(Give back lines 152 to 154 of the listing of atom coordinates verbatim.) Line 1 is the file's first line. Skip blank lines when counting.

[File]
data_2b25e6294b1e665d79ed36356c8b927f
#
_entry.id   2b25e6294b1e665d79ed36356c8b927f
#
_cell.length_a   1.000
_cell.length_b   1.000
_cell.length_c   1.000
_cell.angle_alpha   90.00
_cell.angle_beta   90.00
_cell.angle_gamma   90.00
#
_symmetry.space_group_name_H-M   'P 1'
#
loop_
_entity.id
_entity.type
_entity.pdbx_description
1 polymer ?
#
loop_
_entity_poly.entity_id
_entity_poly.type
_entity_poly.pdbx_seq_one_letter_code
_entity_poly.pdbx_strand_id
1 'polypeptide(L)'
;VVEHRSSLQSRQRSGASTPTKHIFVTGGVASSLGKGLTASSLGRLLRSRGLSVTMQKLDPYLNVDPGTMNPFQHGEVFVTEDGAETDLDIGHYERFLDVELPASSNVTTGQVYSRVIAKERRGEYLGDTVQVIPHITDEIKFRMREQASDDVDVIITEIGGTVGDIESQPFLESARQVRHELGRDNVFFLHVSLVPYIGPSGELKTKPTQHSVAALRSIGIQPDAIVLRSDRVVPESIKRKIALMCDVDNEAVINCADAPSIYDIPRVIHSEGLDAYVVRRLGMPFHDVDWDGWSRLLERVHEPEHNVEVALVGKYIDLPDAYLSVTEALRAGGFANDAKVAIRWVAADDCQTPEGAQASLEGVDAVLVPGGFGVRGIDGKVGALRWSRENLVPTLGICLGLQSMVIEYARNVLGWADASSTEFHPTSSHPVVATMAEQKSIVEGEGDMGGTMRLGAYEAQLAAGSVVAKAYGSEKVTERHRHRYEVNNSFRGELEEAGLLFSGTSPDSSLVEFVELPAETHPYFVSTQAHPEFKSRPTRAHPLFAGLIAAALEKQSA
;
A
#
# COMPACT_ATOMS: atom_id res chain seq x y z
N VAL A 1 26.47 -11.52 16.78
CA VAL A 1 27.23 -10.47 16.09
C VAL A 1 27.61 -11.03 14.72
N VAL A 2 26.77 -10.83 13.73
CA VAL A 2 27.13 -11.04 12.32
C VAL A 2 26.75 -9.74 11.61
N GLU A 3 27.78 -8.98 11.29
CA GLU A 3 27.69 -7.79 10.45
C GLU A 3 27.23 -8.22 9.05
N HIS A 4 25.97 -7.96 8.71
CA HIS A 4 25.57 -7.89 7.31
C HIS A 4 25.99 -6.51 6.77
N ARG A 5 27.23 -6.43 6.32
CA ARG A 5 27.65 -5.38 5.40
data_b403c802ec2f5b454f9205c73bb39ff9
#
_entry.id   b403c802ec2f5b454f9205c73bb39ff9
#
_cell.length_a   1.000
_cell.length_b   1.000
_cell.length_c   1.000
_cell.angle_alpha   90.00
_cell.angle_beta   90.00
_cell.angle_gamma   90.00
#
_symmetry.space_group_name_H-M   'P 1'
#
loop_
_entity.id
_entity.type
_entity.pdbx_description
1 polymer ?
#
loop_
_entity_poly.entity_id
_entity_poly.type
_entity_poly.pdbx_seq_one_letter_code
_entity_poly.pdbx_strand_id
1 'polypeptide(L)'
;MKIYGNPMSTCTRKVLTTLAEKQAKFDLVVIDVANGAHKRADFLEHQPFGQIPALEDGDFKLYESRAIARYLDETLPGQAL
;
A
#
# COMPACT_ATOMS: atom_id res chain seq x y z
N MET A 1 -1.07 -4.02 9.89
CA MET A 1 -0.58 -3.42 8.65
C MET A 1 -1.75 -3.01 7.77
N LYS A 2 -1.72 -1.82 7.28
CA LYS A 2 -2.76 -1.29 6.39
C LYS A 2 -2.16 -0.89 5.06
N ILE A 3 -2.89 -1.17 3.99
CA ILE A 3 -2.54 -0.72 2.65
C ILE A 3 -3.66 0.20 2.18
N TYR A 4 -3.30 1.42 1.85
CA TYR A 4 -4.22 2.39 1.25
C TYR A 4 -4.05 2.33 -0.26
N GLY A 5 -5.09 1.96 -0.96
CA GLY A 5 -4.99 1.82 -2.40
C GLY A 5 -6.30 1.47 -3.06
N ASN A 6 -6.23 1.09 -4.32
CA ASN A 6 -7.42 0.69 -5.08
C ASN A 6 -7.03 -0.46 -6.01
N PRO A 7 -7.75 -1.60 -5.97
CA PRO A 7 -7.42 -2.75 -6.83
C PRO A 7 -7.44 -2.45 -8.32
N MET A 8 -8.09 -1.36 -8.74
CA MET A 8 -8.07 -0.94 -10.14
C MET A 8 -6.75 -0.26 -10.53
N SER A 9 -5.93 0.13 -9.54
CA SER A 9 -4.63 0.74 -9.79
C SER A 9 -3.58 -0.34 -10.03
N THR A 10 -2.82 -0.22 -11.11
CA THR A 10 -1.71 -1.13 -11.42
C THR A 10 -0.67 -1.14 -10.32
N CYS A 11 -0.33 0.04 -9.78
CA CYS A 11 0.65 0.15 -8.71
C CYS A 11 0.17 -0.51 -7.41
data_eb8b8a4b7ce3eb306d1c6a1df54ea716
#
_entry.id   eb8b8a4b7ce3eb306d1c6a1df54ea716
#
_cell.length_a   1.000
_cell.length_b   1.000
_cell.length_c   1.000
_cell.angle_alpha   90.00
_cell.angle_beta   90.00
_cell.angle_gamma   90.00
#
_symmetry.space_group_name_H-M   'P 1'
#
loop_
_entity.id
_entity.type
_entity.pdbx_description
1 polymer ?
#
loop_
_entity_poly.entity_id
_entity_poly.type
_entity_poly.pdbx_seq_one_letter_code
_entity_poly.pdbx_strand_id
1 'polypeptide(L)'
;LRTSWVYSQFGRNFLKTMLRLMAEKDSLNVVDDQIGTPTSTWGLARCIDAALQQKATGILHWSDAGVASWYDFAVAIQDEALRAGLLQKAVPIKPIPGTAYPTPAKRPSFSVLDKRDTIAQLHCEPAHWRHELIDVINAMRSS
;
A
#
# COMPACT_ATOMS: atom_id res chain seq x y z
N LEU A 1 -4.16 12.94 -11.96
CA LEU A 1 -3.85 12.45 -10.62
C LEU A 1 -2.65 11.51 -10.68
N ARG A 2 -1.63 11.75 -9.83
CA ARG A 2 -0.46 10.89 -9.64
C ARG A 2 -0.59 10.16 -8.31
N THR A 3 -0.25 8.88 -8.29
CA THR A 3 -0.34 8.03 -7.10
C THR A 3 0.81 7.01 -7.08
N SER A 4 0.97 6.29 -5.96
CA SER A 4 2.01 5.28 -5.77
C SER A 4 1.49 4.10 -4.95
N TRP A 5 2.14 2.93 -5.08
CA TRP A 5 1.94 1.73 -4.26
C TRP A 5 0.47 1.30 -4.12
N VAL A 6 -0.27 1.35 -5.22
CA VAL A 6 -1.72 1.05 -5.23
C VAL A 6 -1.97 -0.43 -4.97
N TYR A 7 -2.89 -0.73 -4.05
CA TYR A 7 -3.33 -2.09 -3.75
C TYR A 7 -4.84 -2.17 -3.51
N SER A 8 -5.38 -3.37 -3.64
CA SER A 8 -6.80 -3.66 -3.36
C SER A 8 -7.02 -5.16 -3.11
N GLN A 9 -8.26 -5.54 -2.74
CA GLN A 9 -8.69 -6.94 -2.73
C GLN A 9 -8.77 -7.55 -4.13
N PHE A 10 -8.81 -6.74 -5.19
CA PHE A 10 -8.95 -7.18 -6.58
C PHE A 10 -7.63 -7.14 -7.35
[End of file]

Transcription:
C TRP A 5 0.47 1.30 -4.12
N VAL A 6 -0.27 1.35 -5.22
CA VAL A 6 -1.72 1.05 -5.23